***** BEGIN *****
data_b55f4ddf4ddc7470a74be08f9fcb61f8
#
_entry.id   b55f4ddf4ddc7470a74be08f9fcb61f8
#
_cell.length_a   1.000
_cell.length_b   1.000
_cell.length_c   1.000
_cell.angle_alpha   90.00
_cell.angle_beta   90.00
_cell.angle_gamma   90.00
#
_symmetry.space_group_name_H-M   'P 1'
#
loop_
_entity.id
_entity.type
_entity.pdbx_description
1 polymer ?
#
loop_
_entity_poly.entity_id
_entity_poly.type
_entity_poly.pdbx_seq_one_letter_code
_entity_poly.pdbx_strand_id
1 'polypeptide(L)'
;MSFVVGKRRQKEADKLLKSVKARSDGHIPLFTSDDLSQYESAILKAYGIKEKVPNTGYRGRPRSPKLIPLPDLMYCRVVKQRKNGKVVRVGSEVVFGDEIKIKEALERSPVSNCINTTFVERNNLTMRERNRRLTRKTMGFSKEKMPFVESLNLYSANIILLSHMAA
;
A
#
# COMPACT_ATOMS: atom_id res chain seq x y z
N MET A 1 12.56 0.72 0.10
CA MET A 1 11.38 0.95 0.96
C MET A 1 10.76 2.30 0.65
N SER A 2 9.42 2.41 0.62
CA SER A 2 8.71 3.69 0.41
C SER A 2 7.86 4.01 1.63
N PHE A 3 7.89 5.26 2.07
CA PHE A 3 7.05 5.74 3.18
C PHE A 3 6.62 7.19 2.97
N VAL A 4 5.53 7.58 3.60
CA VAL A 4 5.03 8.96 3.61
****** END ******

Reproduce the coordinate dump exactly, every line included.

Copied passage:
data_b55f4ddf4ddc7470a74be08f9fcb61f8
#
_entry.id   b55f4ddf4ddc7470a74be08f9fcb61f8
#
_cell.length_a   1.000
_cell.length_b   1.000
_cell.length_c   1.000
_cell.angle_alpha   90.00
_cell.angle_beta   90.00
_cell.angle_gamma   90.00
#
_symmetry.space_group_name_H-M   'P 1'
#
loop_
_entity.id
_entity.type
_entity.pdbx_description
1 polymer ?
#
loop_
_entity_poly.entity_id
_entity_poly.type
_entity_poly.pdbx_seq_one_letter_code
_entity_poly.pdbx_strand_id
1 'polypeptide(L)'
;MSFVVGKRRQKEADKLLKSVKARSDGHIPLFTSDDLSQYESAILKAYGIKEKVPNTGYRGRPRSPKLIPLPDLMYCRVVKQRKNGKVVRVGSEVVFGDEIKIKEALERSPVSNCINTTFVERNNLTMRERNRRLTRKTMGFSKEKMPFVESLNLYSANIILLSHMAA
;
A
#
# COMPACT_ATOMS: atom_id res chain seq x y z
N MET A 1 12.56 0.72 0.10
CA MET A 1 11.38 0.95 0.96
C MET A 1 10.76 2.30 0.65
N SER A 2 9.42 2.41 0.62
CA SER A 2 8.71 3.69 0.41
C SER A 2 7.86 4.01 1.63
N PHE A 3 7.89 5.26 2.07
CA PHE A 3 7.05 5.74 3.18
C PHE A 3 6.62 7.19 2.97
N VAL A 4 5.53 7.58 3.60
CA VAL A 4 5.03 8.96 3.61